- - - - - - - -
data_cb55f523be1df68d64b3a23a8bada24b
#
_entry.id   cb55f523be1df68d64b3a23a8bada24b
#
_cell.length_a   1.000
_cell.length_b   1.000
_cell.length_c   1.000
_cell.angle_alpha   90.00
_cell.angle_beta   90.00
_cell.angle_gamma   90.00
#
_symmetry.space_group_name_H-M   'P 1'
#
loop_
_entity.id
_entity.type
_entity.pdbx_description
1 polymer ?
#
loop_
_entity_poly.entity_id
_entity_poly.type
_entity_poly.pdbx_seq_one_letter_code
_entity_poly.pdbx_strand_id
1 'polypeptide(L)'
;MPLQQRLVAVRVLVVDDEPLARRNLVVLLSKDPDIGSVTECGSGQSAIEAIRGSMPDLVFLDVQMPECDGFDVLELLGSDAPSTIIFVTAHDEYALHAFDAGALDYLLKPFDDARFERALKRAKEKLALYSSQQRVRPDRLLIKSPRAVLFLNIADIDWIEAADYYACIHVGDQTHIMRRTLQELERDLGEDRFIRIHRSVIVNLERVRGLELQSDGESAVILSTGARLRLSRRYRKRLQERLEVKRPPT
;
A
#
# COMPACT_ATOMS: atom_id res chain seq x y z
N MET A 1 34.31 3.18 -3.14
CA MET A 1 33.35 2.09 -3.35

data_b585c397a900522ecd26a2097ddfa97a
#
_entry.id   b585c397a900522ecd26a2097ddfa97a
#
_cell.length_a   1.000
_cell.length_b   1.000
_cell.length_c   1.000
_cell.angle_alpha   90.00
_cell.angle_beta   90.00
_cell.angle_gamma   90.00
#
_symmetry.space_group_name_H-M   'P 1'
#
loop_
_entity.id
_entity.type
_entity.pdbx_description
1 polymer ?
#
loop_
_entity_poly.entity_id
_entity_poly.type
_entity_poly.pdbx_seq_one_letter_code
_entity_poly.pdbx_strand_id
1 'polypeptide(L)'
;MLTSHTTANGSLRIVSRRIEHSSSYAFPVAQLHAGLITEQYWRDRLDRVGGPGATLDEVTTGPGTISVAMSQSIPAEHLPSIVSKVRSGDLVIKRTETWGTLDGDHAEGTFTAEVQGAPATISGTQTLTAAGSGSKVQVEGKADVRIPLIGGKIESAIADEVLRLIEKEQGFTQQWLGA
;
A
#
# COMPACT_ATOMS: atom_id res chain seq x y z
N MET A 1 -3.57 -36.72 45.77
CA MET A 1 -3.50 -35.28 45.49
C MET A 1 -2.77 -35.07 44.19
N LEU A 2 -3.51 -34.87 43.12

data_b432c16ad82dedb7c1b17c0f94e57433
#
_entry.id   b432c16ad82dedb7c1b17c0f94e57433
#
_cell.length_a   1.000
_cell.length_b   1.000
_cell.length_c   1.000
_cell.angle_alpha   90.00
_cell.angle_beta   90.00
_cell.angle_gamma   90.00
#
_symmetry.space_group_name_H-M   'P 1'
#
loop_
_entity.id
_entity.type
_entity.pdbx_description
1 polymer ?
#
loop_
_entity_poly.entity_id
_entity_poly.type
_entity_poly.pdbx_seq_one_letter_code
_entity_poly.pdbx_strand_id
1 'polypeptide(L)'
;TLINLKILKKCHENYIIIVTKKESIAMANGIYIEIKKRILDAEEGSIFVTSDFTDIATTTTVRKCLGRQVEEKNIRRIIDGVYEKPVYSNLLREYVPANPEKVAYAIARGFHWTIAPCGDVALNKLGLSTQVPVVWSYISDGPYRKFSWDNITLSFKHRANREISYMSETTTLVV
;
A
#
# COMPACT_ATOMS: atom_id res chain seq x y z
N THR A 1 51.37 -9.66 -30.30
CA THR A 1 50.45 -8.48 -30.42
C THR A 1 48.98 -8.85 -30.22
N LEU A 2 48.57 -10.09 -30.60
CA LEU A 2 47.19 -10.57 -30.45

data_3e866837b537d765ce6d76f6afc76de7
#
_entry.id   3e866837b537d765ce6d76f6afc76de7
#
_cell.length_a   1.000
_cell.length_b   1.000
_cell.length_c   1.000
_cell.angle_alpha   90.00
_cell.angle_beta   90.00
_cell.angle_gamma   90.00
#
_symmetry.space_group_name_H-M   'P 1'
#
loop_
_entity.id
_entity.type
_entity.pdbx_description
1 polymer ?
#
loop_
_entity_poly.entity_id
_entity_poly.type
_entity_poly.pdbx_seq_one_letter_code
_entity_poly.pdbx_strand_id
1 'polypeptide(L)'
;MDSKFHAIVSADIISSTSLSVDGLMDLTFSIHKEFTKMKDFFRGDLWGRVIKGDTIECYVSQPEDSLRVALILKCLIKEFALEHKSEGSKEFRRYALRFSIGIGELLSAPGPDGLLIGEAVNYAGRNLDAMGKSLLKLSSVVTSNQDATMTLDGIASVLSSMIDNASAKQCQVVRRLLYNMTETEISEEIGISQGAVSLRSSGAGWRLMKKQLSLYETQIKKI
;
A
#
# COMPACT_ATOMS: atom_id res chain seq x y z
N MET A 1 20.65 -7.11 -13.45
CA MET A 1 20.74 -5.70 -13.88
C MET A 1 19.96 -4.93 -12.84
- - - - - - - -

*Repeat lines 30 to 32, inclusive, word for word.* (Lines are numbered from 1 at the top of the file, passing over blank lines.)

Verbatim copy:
# COMPACT_ATOMS: atom_id res chain seq x y z
N MET A 1 34.31 3.18 -3.14
CA MET A 1 33.35 2.09 -3.35